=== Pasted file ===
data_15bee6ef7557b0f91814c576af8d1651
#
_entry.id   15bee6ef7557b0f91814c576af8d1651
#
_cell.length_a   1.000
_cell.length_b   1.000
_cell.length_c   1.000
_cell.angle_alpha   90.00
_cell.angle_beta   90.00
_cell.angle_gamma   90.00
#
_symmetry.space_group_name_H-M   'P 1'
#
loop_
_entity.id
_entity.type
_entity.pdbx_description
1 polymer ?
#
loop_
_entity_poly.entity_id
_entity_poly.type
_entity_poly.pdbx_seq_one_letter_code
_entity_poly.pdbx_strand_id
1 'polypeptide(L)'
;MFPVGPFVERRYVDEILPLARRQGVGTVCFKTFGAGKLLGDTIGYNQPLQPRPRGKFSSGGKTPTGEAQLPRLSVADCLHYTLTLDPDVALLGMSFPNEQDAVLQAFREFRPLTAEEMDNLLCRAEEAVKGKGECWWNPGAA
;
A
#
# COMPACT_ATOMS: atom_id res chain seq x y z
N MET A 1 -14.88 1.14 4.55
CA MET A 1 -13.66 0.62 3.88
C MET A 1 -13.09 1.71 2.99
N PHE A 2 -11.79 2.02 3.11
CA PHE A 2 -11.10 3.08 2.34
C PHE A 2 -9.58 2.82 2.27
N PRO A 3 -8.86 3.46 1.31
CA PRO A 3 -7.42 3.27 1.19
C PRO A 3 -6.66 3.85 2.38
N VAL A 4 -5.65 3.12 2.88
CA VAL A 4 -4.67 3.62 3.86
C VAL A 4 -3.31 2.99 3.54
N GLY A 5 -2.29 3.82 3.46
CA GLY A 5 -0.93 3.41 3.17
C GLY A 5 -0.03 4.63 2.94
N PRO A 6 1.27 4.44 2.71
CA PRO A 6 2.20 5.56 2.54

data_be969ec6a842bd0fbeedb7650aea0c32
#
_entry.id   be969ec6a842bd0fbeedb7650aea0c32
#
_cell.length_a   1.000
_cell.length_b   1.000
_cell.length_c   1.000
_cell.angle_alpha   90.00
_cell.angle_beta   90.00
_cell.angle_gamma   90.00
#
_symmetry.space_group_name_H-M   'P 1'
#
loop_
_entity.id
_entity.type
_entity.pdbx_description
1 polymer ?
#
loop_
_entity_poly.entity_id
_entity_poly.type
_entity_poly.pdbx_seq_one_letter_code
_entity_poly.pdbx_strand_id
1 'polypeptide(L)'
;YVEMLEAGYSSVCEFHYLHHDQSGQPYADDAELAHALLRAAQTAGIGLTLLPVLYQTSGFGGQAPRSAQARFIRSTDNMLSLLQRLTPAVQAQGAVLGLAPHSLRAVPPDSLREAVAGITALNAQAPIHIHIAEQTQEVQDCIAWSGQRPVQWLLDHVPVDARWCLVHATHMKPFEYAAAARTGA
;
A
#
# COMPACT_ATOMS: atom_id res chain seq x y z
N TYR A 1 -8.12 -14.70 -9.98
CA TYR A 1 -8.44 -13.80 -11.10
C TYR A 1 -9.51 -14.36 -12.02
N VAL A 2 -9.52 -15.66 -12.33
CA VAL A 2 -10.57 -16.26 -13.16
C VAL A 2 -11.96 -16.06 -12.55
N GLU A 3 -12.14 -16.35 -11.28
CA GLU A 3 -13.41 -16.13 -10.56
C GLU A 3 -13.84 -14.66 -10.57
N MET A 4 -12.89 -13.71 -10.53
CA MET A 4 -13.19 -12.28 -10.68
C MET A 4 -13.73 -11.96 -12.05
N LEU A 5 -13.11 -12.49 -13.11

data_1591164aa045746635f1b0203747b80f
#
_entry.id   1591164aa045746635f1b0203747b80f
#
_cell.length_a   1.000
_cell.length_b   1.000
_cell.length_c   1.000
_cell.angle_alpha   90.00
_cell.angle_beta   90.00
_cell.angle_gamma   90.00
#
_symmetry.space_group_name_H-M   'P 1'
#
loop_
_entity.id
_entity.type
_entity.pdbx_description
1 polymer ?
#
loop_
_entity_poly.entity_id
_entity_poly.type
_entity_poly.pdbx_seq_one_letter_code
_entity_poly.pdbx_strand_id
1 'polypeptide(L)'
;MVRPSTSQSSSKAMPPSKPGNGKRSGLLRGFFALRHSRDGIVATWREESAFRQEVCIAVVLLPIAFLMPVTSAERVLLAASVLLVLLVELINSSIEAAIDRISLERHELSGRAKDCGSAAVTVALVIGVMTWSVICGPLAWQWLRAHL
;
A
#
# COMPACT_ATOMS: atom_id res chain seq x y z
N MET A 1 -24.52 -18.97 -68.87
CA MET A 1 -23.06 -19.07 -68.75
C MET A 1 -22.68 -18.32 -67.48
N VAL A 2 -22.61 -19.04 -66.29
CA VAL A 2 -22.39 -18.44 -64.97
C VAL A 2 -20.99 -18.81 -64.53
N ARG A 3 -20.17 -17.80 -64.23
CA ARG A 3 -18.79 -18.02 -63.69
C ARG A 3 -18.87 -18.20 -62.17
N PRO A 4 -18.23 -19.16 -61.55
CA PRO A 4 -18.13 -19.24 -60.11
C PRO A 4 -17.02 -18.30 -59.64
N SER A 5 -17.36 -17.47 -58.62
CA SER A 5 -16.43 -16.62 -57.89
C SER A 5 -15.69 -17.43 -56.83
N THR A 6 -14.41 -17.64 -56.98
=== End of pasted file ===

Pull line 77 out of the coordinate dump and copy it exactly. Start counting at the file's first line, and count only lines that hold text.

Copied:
# COMPACT_ATOMS: atom_id res chain seq x y z